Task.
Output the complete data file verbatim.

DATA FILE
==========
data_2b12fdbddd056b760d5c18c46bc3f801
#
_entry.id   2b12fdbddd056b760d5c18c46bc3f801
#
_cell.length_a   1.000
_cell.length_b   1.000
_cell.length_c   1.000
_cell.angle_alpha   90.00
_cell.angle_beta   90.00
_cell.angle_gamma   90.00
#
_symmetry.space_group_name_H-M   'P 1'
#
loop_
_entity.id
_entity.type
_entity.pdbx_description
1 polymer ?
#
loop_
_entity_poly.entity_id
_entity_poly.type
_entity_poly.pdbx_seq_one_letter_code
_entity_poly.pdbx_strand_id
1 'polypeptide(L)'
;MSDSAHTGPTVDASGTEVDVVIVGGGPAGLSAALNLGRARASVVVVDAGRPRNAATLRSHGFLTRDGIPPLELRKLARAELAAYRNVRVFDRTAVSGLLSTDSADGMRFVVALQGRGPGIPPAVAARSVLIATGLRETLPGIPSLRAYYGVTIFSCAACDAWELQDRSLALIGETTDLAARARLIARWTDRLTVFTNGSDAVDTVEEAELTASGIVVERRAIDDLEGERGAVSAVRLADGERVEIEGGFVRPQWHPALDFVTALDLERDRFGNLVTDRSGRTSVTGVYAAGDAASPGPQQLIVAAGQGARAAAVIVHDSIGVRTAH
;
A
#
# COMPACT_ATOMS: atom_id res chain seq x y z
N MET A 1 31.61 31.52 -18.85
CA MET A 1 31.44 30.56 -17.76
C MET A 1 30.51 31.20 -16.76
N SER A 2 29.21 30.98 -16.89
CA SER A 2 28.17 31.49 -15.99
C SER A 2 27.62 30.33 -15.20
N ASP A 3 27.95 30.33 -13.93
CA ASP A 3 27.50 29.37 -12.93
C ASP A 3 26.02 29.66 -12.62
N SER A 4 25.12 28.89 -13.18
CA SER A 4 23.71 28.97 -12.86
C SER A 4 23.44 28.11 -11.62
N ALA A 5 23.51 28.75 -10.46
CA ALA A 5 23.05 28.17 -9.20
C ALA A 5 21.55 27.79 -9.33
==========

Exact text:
data_2b12fdbddd056b760d5c18c46bc3f801
#
_entry.id   2b12fdbddd056b760d5c18c46bc3f801
#
_cell.length_a   1.000
_cell.length_b   1.000
_cell.length_c   1.000
_cell.angle_alpha   90.00
_cell.angle_beta   90.00
_cell.angle_gamma   90.00
#
_symmetry.space_group_name_H-M   'P 1'
#
loop_
_entity.id
_entity.type
_entity.pdbx_description
1 polymer ?
#
loop_
_entity_poly.entity_id
_entity_poly.type
_entity_poly.pdbx_seq_one_letter_code
_entity_poly.pdbx_strand_id
1 'polypeptide(L)'
;MSDSAHTGPTVDASGTEVDVVIVGGGPAGLSAALNLGRARASVVVVDAGRPRNAATLRSHGFLTRDGIPPLELRKLARAELAAYRNVRVFDRTAVSGLLSTDSADGMRFVVALQGRGPGIPPAVAARSVLIATGLRETLPGIPSLRAYYGVTIFSCAACDAWELQDRSLALIGETTDLAARARLIARWTDRLTVFTNGSDAVDTVEEAELTASGIVVERRAIDDLEGERGAVSAVRLADGERVEIEGGFVRPQWHPALDFVTALDLERDRFGNLVTDRSGRTSVTGVYAAGDAASPGPQQLIVAAGQGARAAAVIVHDSIGVRTAH
;
A
#
# COMPACT_ATOMS: atom_id res chain seq x y z
N MET A 1 31.61 31.52 -18.85
CA MET A 1 31.44 30.56 -17.76
C MET A 1 30.51 31.20 -16.76
N SER A 2 29.21 30.98 -16.89
CA SER A 2 28.17 31.49 -15.99
C SER A 2 27.62 30.33 -15.20
N ASP A 3 27.95 30.33 -13.93
CA ASP A 3 27.50 29.37 -12.93
C ASP A 3 26.02 29.66 -12.62
N SER A 4 25.12 28.89 -13.18
CA SER A 4 23.71 28.97 -12.86
C SER A 4 23.44 28.11 -11.62
N ALA A 5 23.51 28.75 -10.46
CA ALA A 5 23.05 28.17 -9.20
C ALA A 5 21.55 27.79 -9.33